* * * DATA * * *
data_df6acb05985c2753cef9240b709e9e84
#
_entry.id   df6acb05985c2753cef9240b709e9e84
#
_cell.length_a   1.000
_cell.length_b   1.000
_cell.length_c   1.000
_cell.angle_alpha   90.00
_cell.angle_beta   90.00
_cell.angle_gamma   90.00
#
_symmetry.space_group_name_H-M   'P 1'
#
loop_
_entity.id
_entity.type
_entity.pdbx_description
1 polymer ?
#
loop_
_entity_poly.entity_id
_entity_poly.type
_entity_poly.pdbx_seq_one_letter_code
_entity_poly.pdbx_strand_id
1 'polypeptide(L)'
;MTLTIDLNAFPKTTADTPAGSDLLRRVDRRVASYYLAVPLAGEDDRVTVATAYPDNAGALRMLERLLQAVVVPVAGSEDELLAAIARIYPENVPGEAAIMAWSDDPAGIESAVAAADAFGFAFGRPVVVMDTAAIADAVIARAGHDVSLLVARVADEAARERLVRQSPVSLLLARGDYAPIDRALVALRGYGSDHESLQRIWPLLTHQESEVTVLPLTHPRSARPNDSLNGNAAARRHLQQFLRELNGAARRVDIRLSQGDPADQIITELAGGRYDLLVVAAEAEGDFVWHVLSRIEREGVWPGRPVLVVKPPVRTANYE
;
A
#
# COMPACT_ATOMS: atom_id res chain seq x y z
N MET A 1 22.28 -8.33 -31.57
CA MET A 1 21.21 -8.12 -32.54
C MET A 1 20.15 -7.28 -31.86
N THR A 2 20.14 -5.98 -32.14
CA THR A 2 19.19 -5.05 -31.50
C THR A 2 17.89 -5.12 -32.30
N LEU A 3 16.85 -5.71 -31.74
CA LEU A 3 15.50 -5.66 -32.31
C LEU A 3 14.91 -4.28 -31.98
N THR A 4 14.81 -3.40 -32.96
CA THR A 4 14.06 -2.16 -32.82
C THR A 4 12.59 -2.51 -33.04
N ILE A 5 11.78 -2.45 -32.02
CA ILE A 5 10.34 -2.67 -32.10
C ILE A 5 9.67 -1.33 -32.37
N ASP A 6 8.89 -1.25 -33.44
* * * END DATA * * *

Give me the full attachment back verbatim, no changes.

data_df6acb05985c2753cef9240b709e9e84
#
_entry.id   df6acb05985c2753cef9240b709e9e84
#
_cell.length_a   1.000
_cell.length_b   1.000
_cell.length_c   1.000
_cell.angle_alpha   90.00
_cell.angle_beta   90.00
_cell.angle_gamma   90.00
#
_symmetry.space_group_name_H-M   'P 1'
#
loop_
_entity.id
_entity.type
_entity.pdbx_description
1 polymer ?
#
loop_
_entity_poly.entity_id
_entity_poly.type
_entity_poly.pdbx_seq_one_letter_code
_entity_poly.pdbx_strand_id
1 'polypeptide(L)'
;MTLTIDLNAFPKTTADTPAGSDLLRRVDRRVASYYLAVPLAGEDDRVTVATAYPDNAGALRMLERLLQAVVVPVAGSEDELLAAIARIYPENVPGEAAIMAWSDDPAGIESAVAAADAFGFAFGRPVVVMDTAAIADAVIARAGHDVSLLVARVADEAARERLVRQSPVSLLLARGDYAPIDRALVALRGYGSDHESLQRIWPLLTHQESEVTVLPLTHPRSARPNDSLNGNAAARRHLQQFLRELNGAARRVDIRLSQGDPADQIITELAGGRYDLLVVAAEAEGDFVWHVLSRIEREGVWPGRPVLVVKPPVRTANYE
;
A
#
# COMPACT_ATOMS: atom_id res chain seq x y z
N MET A 1 22.28 -8.33 -31.57
CA MET A 1 21.21 -8.12 -32.54
C MET A 1 20.15 -7.28 -31.86
N THR A 2 20.14 -5.98 -32.14
CA THR A 2 19.19 -5.05 -31.50
C THR A 2 17.89 -5.12 -32.30
N LEU A 3 16.85 -5.71 -31.74
CA LEU A 3 15.50 -5.66 -32.31
C LEU A 3 14.91 -4.28 -31.98
N THR A 4 14.81 -3.40 -32.96
CA THR A 4 14.06 -2.16 -32.82
C THR A 4 12.59 -2.51 -33.04
N ILE A 5 11.78 -2.45 -32.02
CA ILE A 5 10.34 -2.67 -32.10
C ILE A 5 9.67 -1.33 -32.37
N ASP A 6 8.89 -1.25 -33.44